I spend a lot of time trying to approach the world in a rational and empirical way, continuously doubting the stories I tell myself and wanting objective confirmation of the things I experience. I forget how foreign this way of thinking can actually be for much of humanity. Many people do not truly approach the world following the scientific method and have not been trained to think in truly scientific ways. Our ancestors for thousands of years evolved in small groups where we could understand reality and bond at the same time by telling stories that explained how the world operated and how humans should exist within it. It is only relatively recently in human history that we found out how to interrogate the world through experimentation to truly see what was happening in front of us.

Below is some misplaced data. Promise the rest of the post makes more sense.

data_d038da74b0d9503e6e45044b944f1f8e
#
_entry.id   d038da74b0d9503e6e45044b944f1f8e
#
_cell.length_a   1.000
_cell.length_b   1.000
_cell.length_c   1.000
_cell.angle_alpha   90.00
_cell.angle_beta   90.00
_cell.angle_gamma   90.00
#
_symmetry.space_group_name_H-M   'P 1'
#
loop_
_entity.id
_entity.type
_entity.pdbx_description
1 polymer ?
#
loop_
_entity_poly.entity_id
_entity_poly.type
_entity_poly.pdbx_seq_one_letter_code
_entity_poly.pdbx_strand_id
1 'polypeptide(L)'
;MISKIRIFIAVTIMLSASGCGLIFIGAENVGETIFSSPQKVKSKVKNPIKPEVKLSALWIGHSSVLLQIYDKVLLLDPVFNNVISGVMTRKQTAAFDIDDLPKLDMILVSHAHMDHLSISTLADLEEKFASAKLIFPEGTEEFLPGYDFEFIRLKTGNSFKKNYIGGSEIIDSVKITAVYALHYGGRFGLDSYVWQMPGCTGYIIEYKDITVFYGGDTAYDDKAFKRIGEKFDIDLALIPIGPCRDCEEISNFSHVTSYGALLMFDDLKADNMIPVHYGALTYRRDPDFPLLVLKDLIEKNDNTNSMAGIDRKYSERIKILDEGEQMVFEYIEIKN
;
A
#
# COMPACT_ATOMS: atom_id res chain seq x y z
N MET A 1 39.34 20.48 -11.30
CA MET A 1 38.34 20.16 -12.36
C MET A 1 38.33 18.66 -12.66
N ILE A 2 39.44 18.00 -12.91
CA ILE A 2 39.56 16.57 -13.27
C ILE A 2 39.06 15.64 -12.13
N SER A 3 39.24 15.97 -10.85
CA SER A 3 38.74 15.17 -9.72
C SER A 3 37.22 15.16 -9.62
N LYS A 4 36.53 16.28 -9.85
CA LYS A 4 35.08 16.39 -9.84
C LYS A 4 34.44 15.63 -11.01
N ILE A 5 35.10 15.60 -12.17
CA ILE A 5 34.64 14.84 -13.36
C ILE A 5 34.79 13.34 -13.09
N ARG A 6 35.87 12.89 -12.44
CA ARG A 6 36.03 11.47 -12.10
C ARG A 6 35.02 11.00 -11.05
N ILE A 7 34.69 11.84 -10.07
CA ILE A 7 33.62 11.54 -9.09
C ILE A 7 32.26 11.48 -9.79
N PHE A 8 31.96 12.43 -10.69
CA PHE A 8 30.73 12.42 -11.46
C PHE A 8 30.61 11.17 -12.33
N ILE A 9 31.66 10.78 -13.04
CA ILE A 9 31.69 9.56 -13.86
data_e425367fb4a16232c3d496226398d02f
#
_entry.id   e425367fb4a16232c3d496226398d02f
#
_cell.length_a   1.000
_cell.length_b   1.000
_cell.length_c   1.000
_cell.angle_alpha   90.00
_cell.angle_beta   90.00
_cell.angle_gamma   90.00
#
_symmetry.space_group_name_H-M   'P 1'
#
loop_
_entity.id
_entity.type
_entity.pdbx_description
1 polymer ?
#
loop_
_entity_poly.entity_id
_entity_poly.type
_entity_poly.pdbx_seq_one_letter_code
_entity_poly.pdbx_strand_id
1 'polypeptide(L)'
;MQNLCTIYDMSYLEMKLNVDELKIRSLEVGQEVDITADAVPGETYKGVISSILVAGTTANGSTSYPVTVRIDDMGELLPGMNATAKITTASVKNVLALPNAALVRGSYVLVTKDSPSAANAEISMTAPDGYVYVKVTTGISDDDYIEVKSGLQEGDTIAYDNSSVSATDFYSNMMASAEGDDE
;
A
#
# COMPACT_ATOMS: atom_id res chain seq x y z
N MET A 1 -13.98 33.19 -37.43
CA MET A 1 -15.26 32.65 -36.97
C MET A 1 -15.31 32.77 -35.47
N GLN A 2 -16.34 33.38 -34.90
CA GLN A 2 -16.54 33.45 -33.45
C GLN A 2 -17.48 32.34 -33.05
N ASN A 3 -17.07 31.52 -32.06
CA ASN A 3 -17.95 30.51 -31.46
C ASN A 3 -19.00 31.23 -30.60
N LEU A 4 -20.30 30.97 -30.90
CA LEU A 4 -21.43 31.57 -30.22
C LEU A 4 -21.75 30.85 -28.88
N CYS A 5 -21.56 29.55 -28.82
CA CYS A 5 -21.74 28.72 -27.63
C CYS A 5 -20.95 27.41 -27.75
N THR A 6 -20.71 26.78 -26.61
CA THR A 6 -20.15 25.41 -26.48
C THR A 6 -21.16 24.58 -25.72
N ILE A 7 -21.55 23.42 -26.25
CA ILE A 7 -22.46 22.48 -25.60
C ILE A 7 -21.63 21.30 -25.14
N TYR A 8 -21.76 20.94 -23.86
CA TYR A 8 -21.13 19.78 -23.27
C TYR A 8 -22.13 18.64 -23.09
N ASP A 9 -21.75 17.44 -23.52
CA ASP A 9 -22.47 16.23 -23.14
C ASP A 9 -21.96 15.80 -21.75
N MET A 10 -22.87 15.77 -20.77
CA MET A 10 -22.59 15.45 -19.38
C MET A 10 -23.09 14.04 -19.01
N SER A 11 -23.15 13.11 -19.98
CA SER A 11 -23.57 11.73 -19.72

Wright writes, “Our understanding of the world, the galaxy, the universe in which we live, is increased through a scientific model, which allows us to posit ideas and then test them systematically.” A challenge for humanity is recognizing that we further our understanding by developing testable hypothesis and designing experiments that set out to prove those hypothesis false. It is too easy to prove what you want to believe is true and approaching science and the universe in this way presents us with too many opportunities to nudge the data and methods to get the results we hope for. Setting out to rigorously try to disprove your theory leaves you in a place where you never quite confirm what you believe, but as you eliminate different alternatives that would prove your thoughts false, you gain more confident that your idea is an accurate reflection of  the world. “We observe, we experiment, we refine and experiment some more, and we eventually learn something that we can express and act upon.”